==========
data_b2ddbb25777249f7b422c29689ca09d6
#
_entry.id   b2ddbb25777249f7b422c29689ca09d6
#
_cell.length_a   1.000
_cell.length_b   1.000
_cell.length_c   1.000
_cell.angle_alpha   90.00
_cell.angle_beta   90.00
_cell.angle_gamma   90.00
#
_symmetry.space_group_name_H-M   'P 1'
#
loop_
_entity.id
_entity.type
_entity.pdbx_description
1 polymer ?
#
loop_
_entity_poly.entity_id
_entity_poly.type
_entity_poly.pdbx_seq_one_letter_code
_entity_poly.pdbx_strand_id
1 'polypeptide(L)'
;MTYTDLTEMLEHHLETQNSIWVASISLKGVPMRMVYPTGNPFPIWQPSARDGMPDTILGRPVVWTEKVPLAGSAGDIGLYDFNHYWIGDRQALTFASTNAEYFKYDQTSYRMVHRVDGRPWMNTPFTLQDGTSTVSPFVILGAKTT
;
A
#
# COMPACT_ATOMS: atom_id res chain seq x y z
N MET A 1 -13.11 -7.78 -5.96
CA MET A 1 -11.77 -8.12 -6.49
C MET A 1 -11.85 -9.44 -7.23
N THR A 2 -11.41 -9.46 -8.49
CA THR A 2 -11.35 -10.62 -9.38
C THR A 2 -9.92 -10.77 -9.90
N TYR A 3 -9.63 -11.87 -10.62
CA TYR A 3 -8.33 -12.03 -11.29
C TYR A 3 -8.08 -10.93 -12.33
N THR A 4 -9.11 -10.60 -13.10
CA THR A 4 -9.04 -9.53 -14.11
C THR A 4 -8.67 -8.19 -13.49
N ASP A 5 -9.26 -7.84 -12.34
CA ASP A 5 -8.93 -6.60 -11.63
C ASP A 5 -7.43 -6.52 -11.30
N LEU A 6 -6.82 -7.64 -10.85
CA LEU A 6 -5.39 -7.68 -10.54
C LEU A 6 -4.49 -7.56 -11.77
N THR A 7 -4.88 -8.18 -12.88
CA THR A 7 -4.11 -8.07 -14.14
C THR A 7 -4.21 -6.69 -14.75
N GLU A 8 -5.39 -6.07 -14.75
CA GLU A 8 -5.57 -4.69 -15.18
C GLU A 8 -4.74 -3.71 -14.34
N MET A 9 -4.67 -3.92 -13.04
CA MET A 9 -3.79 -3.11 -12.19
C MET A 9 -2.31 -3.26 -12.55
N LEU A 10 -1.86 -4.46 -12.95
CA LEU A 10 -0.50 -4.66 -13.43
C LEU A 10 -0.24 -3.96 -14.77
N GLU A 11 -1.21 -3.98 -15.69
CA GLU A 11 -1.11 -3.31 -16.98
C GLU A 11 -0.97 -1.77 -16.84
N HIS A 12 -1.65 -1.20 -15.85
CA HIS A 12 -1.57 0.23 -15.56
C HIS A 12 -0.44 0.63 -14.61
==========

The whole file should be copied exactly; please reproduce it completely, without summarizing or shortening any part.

data_b2ddbb25777249f7b422c29689ca09d6
#
_entry.id   b2ddbb25777249f7b422c29689ca09d6
#
_cell.length_a   1.000
_cell.length_b   1.000
_cell.length_c   1.000
_cell.angle_alpha   90.00
_cell.angle_beta   90.00
_cell.angle_gamma   90.00
#
_symmetry.space_group_name_H-M   'P 1'
#
loop_
_entity.id
_entity.type
_entity.pdbx_description
1 polymer ?
#
loop_
_entity_poly.entity_id
_entity_poly.type
_entity_poly.pdbx_seq_one_letter_code
_entity_poly.pdbx_strand_id
1 'polypeptide(L)'
;MTYTDLTEMLEHHLETQNSIWVASISLKGVPMRMVYPTGNPFPIWQPSARDGMPDTILGRPVVWTEKVPLAGSAGDIGLYDFNHYWIGDRQALTFASTNAEYFKYDQTSYRMVHRVDGRPWMNTPFTLQDGTSTVSPFVILGAKTT
;
A
#
# COMPACT_ATOMS: atom_id res chain seq x y z
N MET A 1 -13.11 -7.78 -5.96
CA MET A 1 -11.77 -8.12 -6.49
C MET A 1 -11.85 -9.44 -7.23
N THR A 2 -11.41 -9.46 -8.49
CA THR A 2 -11.35 -10.62 -9.38
C THR A 2 -9.92 -10.77 -9.90
N TYR A 3 -9.63 -11.87 -10.62
CA TYR A 3 -8.33 -12.03 -11.29
C TYR A 3 -8.08 -10.93 -12.33
N THR A 4 -9.11 -10.60 -13.10
CA THR A 4 -9.04 -9.53 -14.11
C THR A 4 -8.67 -8.19 -13.49
N ASP A 5 -9.26 -7.84 -12.34
CA ASP A 5 -8.93 -6.60 -11.63
C ASP A 5 -7.43 -6.52 -11.30
N LEU A 6 -6.82 -7.64 -10.85
CA LEU A 6 -5.39 -7.68 -10.54
C LEU A 6 -4.49 -7.56 -11.77
N THR A 7 -4.88 -8.18 -12.88
CA THR A 7 -4.11 -8.07 -14.14
C THR A 7 -4.21 -6.69 -14.75
N GLU A 8 -5.39 -6.07 -14.75
CA GLU A 8 -5.57 -4.69 -15.18
C GLU A 8 -4.74 -3.71 -14.34
N MET A 9 -4.67 -3.92 -13.04
CA MET A 9 -3.79 -3.11 -12.19
C MET A 9 -2.31 -3.26 -12.55
N LEU A 10 -1.86 -4.46 -12.95
CA LEU A 10 -0.50 -4.66 -13.43
C LEU A 10 -0.24 -3.96 -14.77
N GLU A 11 -1.21 -3.98 -15.69
CA GLU A 11 -1.11 -3.31 -16.98
C GLU A 11 -0.97 -1.77 -16.84
N HIS A 12 -1.65 -1.20 -15.85
CA HIS A 12 -1.57 0.23 -15.56
C HIS A 12 -0.44 0.63 -14.61